“She applied for an exemption multiple times, but each time was refused. She is the classic case of a young person having a go that should be eligible,” said Mr Bull.
“The crazy thing about this is under the current level of restrictions you can sit in an office to work, but cannot sit in an office to do your L Plate test and you can be in a car with two others to travel to and from work, but you can’t be in a car with two others to do your Probationary test.
“What we are asking for is in line with the current restriction levels, but because this blanket rule has been made, it is preventing common sense outcomes.
“I raised this over two months ago in the Parliament. The Minister has one month to reply and as yet no response, which I will be raising with the Speaker’s Office this week,” said Mr Bull.
Caption: Henry Moors, pictured with Gippsland East Nationals MP Tim Bull is, one of many locals awaiting to sit his Learner permit driving test. Unnecessary restrictions are causing huge delays for those wanting to obtain their L and P plates.
Tuesday, September 15, 2020
EES extension sought for Fingerboards proposal
Labor leaves sole traders in limbo
East Gippsland sole traders who run their business from home continue to be overlooked by the State Government for financial support to help them stay afloat, as harsh coronavirus restrictions smash their incomes.
The Government’s latest business support package again fails to provide any funds for Victorians running their own business from home as a sole trader.
“Strict eligibility criteria on today’s token $3000 grant will stop many accessing desperately-needed support,” said Gippsland East Nationals MP, Tim Bull.
“Only sole traders working from a permanent commercial location and in an industry that will be restricted or closed under the Second Step of the Roadmap can apply.
“Many, who are on the verge of shutting their doors permanently, were given hope when the Premier flagged a support package, but the criteria means they will miss out.”
The Council of Small Business Organisations Australia says the Andrews Government’s roadmap out of lockdown is “economically and socially reckless” and will only cause more hardship for businesses.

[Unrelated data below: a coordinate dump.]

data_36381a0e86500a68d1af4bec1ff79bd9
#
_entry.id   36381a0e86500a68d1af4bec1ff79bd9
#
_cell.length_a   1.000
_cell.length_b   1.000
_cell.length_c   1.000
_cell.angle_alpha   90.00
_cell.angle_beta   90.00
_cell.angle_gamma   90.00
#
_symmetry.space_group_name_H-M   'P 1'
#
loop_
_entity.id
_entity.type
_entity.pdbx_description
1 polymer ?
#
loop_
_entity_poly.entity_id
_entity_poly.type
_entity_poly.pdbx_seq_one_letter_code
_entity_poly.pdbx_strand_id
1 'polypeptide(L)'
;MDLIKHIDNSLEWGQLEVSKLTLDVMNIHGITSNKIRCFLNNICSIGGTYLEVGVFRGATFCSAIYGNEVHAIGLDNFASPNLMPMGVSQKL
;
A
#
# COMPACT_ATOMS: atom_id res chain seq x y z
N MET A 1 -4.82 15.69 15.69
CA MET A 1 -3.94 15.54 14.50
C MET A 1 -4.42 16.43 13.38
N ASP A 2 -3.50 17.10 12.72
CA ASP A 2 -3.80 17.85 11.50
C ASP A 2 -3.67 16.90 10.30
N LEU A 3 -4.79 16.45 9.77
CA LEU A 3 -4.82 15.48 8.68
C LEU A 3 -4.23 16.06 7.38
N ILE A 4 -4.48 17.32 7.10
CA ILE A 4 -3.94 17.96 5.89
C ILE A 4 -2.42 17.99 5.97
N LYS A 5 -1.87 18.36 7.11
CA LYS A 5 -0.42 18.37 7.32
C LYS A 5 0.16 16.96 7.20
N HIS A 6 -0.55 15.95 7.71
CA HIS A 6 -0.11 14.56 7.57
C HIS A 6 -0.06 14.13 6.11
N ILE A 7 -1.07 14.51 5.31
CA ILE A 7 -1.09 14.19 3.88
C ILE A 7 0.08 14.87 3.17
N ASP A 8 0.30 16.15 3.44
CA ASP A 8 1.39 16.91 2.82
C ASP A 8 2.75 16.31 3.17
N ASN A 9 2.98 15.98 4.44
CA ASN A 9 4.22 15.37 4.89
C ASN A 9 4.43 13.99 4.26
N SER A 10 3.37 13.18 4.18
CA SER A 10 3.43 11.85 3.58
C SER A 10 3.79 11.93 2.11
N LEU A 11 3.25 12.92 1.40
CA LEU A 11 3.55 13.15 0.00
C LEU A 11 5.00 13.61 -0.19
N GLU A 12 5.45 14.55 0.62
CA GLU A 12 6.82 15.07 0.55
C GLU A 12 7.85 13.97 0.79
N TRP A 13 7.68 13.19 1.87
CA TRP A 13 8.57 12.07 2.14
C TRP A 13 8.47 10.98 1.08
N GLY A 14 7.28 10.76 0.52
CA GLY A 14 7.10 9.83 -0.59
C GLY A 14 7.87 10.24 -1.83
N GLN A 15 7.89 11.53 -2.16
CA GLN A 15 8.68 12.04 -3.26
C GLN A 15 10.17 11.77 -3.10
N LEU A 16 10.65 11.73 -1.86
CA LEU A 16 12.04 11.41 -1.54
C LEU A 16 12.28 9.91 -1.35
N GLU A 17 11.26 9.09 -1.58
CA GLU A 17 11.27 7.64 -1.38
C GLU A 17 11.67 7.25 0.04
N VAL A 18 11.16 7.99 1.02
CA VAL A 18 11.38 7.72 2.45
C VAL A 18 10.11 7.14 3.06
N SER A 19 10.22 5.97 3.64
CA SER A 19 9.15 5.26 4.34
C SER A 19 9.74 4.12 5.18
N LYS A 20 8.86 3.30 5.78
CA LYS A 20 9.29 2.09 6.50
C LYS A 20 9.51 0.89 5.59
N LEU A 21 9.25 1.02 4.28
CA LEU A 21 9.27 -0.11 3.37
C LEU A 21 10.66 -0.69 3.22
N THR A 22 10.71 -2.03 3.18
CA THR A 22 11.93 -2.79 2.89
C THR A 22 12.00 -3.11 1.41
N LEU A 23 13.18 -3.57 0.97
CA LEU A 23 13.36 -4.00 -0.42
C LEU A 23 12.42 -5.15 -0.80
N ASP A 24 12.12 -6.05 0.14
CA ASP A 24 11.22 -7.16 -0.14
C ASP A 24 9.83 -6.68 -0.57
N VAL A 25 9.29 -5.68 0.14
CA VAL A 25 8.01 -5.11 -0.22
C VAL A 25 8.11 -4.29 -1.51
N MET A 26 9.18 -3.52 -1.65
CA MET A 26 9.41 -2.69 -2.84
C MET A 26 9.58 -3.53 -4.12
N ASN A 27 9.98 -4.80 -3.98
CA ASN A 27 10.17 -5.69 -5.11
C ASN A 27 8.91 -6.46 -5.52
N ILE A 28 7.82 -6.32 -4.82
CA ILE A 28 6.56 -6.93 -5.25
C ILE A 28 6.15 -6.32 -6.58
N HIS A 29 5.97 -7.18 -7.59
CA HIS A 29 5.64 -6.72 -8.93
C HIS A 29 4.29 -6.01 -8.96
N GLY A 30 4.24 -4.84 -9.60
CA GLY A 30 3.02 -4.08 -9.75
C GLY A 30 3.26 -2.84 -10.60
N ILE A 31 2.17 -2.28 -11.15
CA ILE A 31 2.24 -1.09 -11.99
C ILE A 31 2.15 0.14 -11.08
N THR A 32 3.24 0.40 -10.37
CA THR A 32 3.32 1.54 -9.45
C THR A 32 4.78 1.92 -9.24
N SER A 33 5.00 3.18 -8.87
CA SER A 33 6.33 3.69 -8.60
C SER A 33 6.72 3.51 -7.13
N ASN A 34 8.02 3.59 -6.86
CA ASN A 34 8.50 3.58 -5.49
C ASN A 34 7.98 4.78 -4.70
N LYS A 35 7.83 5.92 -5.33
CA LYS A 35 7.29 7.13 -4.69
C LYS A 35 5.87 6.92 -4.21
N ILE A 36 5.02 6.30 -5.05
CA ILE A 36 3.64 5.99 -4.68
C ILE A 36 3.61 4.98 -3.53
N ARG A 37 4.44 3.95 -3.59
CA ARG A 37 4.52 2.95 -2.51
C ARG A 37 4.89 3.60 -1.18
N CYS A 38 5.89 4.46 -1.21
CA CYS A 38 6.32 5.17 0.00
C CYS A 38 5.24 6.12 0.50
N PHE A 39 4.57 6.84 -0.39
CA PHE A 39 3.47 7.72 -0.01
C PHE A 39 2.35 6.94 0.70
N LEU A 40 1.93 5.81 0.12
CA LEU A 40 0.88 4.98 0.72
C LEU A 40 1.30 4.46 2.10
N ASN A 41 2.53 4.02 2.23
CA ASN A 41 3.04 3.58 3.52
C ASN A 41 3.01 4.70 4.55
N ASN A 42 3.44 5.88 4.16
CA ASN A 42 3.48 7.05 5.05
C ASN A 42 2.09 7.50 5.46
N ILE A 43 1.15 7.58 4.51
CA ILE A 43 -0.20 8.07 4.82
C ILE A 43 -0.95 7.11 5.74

“I will be back at Parliament this week and will be standing up on behalf of our sole traders, a number who have contacted the office expressing their anger,” said Mr Bull.
“Small businesses are at the heart of a strong local economy and they need more help, not false hope.”
Monday, September 14, 2020
When step is made businesses must be able to viably function
With the anticipated move for regional Victoria to move to Step Three restrictions this week, Gippsland East Nationals MP, Tim Bull is seeking reasonable operating procedures for local pubs, clubs, restaurants and cafes.
“When we had hospitality open last time, establishments were allowed to have 20 patrons per room, provided they had the floor space. Businesses embraced this, policed it well and it worked.
“However, there is concern that while the move to Step Three has been mooted for this week, the commentary is that ‘hospitality will open for predominately outdoor seated service only’.
“This won’t work for many. There are numerous local pubs, clubs, restaurants and cafes that simply do not have outdoor seated dining options, so we need to have the ability for these businesses to cater for a set number of patrons inside, as they did successfully last time.
“I’ve asked the Government to rectify this in their decision making before they announce the changes, which are anticipated for later this week,” said Mr Bull.
Kylie Tabone, from the Grand Terminus Hotel in Bairnsdale, said they do not have the ability to open the bistro outdoor seating only.
“Ideally as a first step we just want to go back to what we had, 20 people in the bar area to allow for social distancing and 20 in the bistro area. It worked well last time,” she said.
Russell Bates, from the Marlo Hotel, agreed, saying pubs like his that had multiple large indoor areas, should be able to utilise them as a means of safely catering for customers and being viable.
“If we were limited to outdoor service only, it would be a massive restriction to us being able to operate and each day would be very weather dependent. We need more security than that,” he said.
Mr Bull said there were a large number of hospitality industry businesses that would be unviable if the restriction was limited to ‘predominantly outdoor seated service only’.
He has called on the Government to rectify this and make it known to the sector as a matter of priority what the guidelines will be.
Monday, September 14, 2020